Open Ballot: What does Gnome have to do to win back users and developers?

Podcast

A few months back, we asked whether or not KDE had become a third class citizen on desktop Linux, but maybe we got the question wrong.

A recent post on Planet Gnome revealed to the world that not all is well in the land of gnomes. Gnome and GTK, according to the post, are understaffed, with some key developers having left the project, Gnome has no real goals left, and perhaps most importantly, Gnome is losing mind and market share: distributions like Mint and Ubuntu are dropping Gnome and many important applications aren't planning to port to GTK 3.

While the discussion in the comments reveals that not all of the author's arguments stand up to criticism, there's truth in much of what is said. We want you to tell us, and the developers of Gnome, what do they need to do in order to win back users and developers?

Let us know your thoughts in the comments, and we'll read out the best in our internet famous open ballot.

Using a VPN

Sysadmin

A common complaint for Linux users goes along the lines of: “I want to make service XYZ available over the internet but only to authorised users. How do I do this securely?” where XYZ could be VNC, NFS, Samba or a local web server. The solution to this problem depends on the exact service you want to forward and what methods it has for authentication and security. Some are better than others, but it still means potentially having to take care of several services and making sure all are secure.

Linux Format 161 On Sale Yesterday - Upgrade Your PC Today!

LXF

Upgrade today: take the fear out of buying new hardware.

We've been benchmarking, testing and generally doing time-consuming things for this issue, sifting through piles of SSD's graphics cards and other bits and bobs to find what works best with Linux. To be honest, it's been a massive pain in the behind, which is a good thing: we've taken one for the team, so when you come to upgrade your Linux machine you'll be able to stand on our shoulders and things will Just Work.

Podcast Season 4 Episode 13

Podcast
Title: Uncle Effy

In this episode: Steam'd Penguins. New hope for MeeGo. Buy loads of Raspberry Pis. Redphone is now open source. Project Sputnik has entered beta. Ouya open source console breaks Kickstarter records. Hear our on topic discoveries, your own opinions in the Open Ballot and some ranting and raving.

Open Ballot: What's your ideal distribution look like?

Podcast

Package managers, desktops, installers, multimedia codecs, proprietary driver support, start up and shutdown, and release models. All these things, and many more, separate the different distributions from one another. In this week's open ballot, we want to know if you were king for a day, what combination of components would you pluck out of which distributions to recombine into your perfect operating system?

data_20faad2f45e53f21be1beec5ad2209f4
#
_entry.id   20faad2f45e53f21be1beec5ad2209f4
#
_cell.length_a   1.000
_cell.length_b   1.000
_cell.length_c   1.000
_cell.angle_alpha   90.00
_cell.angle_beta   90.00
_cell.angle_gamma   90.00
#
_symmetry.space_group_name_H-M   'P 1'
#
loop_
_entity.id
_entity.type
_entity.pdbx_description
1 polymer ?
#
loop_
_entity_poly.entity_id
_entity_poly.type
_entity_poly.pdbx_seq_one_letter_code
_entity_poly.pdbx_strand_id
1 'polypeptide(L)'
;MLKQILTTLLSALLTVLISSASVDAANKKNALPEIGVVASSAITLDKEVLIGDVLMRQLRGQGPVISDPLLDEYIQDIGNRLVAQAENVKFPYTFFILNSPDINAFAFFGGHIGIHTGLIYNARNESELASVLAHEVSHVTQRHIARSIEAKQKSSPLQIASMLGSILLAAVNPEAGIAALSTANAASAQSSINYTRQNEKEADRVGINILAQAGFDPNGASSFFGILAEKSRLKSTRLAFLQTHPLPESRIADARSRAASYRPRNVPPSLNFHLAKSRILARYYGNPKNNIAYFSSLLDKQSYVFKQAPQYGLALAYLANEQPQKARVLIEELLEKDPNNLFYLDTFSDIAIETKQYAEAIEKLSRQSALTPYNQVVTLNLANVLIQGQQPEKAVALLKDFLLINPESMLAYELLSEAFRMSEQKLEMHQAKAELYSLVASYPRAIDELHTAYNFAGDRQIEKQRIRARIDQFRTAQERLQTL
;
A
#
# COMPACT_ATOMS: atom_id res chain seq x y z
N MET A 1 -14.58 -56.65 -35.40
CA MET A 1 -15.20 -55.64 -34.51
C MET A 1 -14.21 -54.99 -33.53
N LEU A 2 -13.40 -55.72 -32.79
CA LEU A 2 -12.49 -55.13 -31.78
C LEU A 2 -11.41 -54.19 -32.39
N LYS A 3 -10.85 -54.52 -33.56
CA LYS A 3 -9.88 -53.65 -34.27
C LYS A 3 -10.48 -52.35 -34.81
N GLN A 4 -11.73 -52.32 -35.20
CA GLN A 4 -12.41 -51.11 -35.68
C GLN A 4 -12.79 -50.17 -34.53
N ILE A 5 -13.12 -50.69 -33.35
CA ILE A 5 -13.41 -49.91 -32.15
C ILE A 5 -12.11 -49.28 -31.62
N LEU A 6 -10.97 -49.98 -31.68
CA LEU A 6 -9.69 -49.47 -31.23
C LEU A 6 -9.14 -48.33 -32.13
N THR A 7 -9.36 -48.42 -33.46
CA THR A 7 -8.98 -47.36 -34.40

Tell us what you think in the comments, and as ever, we'll discuss a selection in this week's podcast.

Build your own CCTV system with Zoneminder

Security

The three main reasons for surveillance are security, safety and nosiness. Whether you need a visual check on a sleeping baby, or a video of a stranger putting your cat in a wheelie bin, Zoneminder fits the bill. Zoneminder is a sophisticated camera manager, including support for multiple image sources, motion detection, email alerts, and X10 automation. It supports most V4L (Video for Linux) devices, and can control network IP cameras. The web interface makes it ideal for use on our headless server.

In the following tutorial, we will take you through the process required to build a headless surveillance server which can manage image feeds, upload images to another PC, and is accessible from the internet, even using a mobile phone.

PHP Coding Academy: Build an online calendar

Code

In the last tutorial, we covered the basics of PHP, including how the language was created and subsequently grew. We were also introduced to various parts of the language, such as variables, strings, integers and PHP’s internal date() function. In this tutorial, we’ll expand on those parts, but we’ll also introduce the concept of arrays and functions to make a fully working calendar.

Podcast Season 4 Episode 12

Podcast

Title: Higgs Boson

In this episode: The Higgs Boson has been discovered-ish. An extra nano second has wreaked havoc on Linux servers. Diablo III runs on Wine. Ubuntu drops Grub 2 over secure boot worries, and your comments from the last podcast are internet famous. Hear our better-than-average discoveries and your own opinions, in their original format, in our Open Ballot.

Complete Set of LXF Back Issues For Sale

LXF
We just came across a post on our forums, where vcoen is selling his complete set of Linux Format back issues. If anyone is interested or looking for missing issues to add to your collection, take a look.

Open Ballot: Is Linux Marxist or capitalist?

Podcast

Following on from our last podcast's unexpectedly political comments section, in which argument's were put forward from both ends of the political spectrum, we want to know if it's politics that motivates you to use Linux.

Are you inspired by Linus' claims that it's selfishness that motivates development, and probably encourages most users too - free software is free, after all; or is it the community ethic, the idea of everyone working together to create something better, that attracts you to free software?

Let us know in the comments section, and we'll read out a selection on this week's internet famous (no, really) open ballot.